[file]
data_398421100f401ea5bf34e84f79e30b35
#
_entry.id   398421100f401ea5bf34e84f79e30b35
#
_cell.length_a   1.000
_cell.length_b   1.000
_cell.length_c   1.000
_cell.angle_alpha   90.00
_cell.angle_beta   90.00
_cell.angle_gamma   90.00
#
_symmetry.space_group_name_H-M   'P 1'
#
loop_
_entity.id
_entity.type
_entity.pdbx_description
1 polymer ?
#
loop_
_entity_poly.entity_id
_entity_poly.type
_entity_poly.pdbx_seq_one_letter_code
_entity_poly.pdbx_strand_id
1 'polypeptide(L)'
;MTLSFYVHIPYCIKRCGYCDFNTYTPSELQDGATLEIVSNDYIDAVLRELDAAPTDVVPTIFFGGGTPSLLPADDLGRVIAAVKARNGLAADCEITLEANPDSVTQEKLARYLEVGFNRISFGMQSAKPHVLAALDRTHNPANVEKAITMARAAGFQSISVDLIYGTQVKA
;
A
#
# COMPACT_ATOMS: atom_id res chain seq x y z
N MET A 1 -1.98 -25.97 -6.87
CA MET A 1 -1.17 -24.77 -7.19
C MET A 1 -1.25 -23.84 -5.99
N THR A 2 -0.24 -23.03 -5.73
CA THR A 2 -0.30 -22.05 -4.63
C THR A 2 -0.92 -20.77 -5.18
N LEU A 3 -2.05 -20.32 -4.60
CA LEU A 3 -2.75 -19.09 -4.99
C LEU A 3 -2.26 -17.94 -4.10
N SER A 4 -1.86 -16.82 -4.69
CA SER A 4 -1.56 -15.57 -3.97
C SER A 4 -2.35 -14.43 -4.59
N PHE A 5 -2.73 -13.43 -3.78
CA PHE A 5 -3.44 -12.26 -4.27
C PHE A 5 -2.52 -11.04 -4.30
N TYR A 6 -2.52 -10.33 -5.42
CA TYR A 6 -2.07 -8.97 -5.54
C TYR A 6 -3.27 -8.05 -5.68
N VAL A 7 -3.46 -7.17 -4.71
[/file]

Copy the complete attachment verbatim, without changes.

data_398421100f401ea5bf34e84f79e30b35
#
_entry.id   398421100f401ea5bf34e84f79e30b35
#
_cell.length_a   1.000
_cell.length_b   1.000
_cell.length_c   1.000
_cell.angle_alpha   90.00
_cell.angle_beta   90.00
_cell.angle_gamma   90.00
#
_symmetry.space_group_name_H-M   'P 1'
#
loop_
_entity.id
_entity.type
_entity.pdbx_description
1 polymer ?
#
loop_
_entity_poly.entity_id
_entity_poly.type
_entity_poly.pdbx_seq_one_letter_code
_entity_poly.pdbx_strand_id
1 'polypeptide(L)'
;MTLSFYVHIPYCIKRCGYCDFNTYTPSELQDGATLEIVSNDYIDAVLRELDAAPTDVVPTIFFGGGTPSLLPADDLGRVIAAVKARNGLAADCEITLEANPDSVTQEKLARYLEVGFNRISFGMQSAKPHVLAALDRTHNPANVEKAITMARAAGFQSISVDLIYGTQVKA
;
A
#
# COMPACT_ATOMS: atom_id res chain seq x y z
N MET A 1 -1.98 -25.97 -6.87
CA MET A 1 -1.17 -24.77 -7.19
C MET A 1 -1.25 -23.84 -5.99
N THR A 2 -0.24 -23.03 -5.73
CA THR A 2 -0.30 -22.05 -4.63
C THR A 2 -0.92 -20.77 -5.18
N LEU A 3 -2.05 -20.32 -4.60
CA LEU A 3 -2.75 -19.09 -4.99
C LEU A 3 -2.26 -17.94 -4.10
N SER A 4 -1.86 -16.82 -4.69
CA SER A 4 -1.56 -15.57 -3.97
C SER A 4 -2.35 -14.43 -4.59
N PHE A 5 -2.73 -13.43 -3.78
CA PHE A 5 -3.44 -12.26 -4.27
C PHE A 5 -2.52 -11.04 -4.30
N TYR A 6 -2.52 -10.33 -5.42
CA TYR A 6 -2.07 -8.97 -5.54
C TYR A 6 -3.27 -8.05 -5.68
N VAL A 7 -3.46 -7.17 -4.71